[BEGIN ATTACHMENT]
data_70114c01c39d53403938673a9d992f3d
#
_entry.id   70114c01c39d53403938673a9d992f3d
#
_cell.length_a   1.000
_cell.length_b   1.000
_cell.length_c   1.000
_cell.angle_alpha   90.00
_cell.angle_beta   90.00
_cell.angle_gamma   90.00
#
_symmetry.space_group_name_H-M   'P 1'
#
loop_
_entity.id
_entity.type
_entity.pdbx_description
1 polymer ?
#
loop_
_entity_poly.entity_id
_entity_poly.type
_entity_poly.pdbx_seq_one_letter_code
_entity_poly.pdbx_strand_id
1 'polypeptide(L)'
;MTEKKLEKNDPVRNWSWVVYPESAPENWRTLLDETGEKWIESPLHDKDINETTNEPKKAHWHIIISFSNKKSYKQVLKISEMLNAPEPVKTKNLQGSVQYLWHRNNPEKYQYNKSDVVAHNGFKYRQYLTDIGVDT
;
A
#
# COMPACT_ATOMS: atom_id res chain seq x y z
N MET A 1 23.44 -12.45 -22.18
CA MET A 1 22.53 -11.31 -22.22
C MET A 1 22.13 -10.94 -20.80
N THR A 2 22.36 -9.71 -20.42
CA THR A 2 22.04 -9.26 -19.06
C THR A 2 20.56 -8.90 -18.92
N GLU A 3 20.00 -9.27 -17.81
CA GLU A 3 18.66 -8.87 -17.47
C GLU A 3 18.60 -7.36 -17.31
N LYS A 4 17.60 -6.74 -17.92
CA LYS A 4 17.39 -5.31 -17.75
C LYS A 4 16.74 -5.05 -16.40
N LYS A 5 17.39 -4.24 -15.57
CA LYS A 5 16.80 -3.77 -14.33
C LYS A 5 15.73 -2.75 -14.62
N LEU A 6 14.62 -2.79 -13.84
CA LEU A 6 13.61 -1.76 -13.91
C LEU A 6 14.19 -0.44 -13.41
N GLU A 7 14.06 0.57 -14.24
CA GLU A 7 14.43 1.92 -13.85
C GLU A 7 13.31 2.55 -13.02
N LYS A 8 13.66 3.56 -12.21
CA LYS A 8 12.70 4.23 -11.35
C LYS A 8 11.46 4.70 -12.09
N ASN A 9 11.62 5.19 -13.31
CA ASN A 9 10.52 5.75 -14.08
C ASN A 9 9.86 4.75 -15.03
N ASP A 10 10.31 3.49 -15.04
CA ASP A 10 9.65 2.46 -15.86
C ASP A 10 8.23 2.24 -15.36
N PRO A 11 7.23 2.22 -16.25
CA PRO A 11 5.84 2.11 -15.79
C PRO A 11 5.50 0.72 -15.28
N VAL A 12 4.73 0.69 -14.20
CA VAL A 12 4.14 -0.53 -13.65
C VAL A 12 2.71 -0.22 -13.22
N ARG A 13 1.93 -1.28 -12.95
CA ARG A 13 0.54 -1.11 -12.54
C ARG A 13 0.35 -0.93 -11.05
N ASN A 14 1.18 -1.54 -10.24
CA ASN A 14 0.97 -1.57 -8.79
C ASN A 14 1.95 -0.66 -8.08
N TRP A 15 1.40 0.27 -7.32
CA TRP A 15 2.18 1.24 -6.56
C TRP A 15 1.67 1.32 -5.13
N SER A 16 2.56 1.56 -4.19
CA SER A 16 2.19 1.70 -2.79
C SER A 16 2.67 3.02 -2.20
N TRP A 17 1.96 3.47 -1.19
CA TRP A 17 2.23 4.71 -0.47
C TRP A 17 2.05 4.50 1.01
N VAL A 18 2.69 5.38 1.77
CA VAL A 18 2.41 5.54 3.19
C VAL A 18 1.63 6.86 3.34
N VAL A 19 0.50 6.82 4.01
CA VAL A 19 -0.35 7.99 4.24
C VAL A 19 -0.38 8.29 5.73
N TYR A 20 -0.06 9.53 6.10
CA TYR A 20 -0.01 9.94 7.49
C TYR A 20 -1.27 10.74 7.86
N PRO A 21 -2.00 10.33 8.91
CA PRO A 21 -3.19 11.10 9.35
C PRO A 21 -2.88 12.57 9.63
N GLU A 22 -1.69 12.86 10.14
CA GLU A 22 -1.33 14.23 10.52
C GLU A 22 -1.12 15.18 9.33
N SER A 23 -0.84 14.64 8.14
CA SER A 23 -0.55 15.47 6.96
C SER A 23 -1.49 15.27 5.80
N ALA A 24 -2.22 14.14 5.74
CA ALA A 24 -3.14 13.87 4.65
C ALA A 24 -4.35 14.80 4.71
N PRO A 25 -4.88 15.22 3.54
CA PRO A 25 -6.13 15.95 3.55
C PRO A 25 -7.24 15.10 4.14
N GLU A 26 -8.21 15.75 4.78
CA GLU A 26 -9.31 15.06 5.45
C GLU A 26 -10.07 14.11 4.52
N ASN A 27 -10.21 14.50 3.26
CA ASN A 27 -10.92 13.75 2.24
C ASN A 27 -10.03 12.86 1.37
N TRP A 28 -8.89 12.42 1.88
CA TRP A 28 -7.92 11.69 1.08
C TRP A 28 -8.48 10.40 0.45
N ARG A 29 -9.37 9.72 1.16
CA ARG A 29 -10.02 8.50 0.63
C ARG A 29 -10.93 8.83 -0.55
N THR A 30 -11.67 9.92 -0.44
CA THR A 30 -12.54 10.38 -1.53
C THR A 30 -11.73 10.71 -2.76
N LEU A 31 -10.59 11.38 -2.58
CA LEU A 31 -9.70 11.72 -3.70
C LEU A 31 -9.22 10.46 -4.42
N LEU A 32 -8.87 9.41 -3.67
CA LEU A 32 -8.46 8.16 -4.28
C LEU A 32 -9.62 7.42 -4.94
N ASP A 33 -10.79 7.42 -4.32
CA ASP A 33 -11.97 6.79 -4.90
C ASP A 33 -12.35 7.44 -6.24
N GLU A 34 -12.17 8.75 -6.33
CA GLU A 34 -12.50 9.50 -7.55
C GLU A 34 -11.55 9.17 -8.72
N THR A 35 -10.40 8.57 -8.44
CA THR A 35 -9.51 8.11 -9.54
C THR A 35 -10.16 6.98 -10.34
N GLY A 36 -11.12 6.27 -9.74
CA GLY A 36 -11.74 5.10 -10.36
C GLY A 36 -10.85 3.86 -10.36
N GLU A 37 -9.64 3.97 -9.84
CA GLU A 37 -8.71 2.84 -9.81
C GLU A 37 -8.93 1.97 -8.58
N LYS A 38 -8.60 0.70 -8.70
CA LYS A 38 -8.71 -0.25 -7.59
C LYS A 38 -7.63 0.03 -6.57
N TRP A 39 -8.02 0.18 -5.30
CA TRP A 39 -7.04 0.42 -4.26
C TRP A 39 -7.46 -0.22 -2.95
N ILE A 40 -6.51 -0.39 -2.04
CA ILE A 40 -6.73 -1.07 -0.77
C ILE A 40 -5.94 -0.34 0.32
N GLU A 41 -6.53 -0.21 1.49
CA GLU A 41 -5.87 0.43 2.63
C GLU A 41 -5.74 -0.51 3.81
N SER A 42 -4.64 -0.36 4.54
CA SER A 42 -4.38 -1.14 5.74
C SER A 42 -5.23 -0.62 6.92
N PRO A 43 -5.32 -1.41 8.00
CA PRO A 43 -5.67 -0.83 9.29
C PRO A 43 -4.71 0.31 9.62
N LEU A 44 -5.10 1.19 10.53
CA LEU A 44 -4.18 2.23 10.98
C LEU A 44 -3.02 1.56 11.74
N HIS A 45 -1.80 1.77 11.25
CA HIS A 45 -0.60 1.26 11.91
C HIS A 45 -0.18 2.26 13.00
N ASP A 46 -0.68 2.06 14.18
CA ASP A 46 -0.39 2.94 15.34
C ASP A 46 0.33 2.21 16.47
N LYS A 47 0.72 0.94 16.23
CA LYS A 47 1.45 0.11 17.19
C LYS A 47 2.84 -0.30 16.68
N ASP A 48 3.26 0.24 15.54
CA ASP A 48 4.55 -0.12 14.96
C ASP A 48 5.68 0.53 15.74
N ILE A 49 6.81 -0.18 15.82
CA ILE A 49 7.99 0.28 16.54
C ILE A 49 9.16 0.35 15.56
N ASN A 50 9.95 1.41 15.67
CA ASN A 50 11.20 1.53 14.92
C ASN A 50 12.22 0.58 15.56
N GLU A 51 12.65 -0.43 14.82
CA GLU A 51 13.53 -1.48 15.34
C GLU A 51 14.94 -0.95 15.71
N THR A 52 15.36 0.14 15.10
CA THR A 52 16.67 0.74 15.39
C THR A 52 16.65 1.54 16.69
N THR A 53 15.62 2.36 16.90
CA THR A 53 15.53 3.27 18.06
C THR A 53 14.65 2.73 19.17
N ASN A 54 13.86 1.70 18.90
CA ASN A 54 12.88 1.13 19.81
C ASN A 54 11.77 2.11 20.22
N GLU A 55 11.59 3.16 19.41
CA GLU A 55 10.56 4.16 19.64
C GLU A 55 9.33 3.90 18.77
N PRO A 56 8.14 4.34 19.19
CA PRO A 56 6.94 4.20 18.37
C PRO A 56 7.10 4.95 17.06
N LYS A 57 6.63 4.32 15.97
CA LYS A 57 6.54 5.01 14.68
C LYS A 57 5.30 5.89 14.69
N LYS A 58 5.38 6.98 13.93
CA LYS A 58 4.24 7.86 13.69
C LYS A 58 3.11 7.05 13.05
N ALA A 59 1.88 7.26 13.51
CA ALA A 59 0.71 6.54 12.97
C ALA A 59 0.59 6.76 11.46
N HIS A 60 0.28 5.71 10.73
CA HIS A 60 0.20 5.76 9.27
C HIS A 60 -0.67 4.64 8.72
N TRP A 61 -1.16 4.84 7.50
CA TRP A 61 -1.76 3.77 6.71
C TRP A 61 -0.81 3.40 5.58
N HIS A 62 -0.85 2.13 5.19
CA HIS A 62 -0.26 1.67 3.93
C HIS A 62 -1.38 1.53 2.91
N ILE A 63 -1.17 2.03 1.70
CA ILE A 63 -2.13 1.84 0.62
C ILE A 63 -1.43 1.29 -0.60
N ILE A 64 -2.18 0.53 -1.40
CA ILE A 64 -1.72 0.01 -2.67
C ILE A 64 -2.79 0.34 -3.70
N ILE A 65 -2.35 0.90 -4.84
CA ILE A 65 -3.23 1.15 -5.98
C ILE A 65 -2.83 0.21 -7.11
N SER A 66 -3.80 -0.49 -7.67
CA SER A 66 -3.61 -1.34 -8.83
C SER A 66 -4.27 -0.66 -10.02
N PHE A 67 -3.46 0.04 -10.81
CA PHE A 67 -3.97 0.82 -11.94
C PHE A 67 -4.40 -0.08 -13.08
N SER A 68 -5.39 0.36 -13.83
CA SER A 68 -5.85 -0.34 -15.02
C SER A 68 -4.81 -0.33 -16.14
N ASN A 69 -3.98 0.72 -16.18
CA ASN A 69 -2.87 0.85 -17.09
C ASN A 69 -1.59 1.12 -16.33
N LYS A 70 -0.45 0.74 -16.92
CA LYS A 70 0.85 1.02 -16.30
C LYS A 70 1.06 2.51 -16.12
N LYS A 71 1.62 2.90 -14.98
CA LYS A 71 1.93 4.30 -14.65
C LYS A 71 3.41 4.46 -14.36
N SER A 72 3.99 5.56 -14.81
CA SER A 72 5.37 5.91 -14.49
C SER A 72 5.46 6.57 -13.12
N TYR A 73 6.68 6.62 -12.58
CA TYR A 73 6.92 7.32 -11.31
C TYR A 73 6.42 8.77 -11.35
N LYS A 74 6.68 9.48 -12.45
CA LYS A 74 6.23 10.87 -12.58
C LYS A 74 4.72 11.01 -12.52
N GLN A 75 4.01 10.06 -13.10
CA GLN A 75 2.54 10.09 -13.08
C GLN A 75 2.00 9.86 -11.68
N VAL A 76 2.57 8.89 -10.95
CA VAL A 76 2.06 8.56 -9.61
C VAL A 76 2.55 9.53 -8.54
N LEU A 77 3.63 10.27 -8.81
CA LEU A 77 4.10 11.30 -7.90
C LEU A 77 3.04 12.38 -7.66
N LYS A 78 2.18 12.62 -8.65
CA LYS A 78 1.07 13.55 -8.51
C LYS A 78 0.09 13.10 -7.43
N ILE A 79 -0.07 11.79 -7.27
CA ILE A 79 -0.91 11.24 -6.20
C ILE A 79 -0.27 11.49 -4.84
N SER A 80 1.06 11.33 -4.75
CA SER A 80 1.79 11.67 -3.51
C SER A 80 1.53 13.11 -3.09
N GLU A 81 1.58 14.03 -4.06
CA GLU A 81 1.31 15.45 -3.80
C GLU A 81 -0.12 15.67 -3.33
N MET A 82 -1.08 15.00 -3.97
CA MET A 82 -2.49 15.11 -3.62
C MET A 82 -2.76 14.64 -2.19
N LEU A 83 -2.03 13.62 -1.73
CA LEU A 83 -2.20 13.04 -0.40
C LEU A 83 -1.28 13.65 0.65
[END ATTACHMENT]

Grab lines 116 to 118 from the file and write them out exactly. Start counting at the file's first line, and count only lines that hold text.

CA ARG A 29 -10.02 8.50 0.63
C ARG A 29 -10.93 8.83 -0.55
N THR A 30 -11.67 9.92 -0.44